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Finally, some good news for Jerry Delakas. The newsstand operator, who has run the Astor Place kiosk for 26 years until the city padlocked it in December for improper licensing, has been granted a two-week reprieve by the city's law department to appeal to Bill de Blasio. DNAinfo reports that Delakas is pinning his hopes on compassion from the newly minted mayor to get him back in the stand and keep new operators from coming in.
"If someone else gets in that would be a big mess," said Arthur Schwartz, an Advocate for Justice attorney who has taken on Delakas's case. "He will only get his license back if the mayor intervenes."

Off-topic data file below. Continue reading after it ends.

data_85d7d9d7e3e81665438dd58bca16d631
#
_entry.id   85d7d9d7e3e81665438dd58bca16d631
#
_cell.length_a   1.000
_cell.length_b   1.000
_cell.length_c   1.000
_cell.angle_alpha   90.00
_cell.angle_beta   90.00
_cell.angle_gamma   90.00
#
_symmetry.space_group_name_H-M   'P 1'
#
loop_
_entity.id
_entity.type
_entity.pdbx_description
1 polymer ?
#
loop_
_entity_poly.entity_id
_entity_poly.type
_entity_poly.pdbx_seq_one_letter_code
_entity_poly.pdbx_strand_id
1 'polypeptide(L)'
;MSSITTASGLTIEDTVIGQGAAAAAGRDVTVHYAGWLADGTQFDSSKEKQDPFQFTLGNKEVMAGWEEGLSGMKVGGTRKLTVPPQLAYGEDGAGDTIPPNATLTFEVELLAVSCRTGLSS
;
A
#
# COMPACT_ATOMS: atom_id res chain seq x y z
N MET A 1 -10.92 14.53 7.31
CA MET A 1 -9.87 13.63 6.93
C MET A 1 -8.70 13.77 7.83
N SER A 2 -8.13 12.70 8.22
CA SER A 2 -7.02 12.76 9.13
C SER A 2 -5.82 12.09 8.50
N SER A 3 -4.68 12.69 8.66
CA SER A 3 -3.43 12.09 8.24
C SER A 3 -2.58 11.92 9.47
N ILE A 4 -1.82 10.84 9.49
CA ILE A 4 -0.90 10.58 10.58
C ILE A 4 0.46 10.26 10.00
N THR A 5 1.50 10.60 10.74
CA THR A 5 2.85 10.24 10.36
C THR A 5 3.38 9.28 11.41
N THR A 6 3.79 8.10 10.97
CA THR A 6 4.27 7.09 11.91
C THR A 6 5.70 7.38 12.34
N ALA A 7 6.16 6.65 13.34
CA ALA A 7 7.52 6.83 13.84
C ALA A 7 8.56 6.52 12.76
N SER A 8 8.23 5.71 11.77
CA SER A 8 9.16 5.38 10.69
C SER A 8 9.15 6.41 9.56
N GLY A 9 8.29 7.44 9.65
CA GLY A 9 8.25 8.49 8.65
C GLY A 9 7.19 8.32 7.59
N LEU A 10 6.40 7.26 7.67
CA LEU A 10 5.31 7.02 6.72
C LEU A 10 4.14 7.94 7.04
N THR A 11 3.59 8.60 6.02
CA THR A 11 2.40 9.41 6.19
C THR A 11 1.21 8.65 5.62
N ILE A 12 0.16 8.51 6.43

The license in question is in the name of the stand's former operators, for whom Delakas took over in 1987. Schwartz said that the family of the license holder has tried to transfer it to Delakas's name several times, but has always been blocked by the city. The mayor's press secretary said earlier this week that "we are working to reach a better outcome."
Delakas appealed to the mayor in person earlier this week, when he showed up at the Gracie Mansion open house with a cardboard representation of his stand. At the time, de Blasio said the situation was "a great injustice."
"I never thought it was a problem," Delakas told DNAinfo. "I didn't know it would turn into something like this."
· Embattled Newsstand Operator Gets Two Weeks to Strike Deal [DNAinfo]
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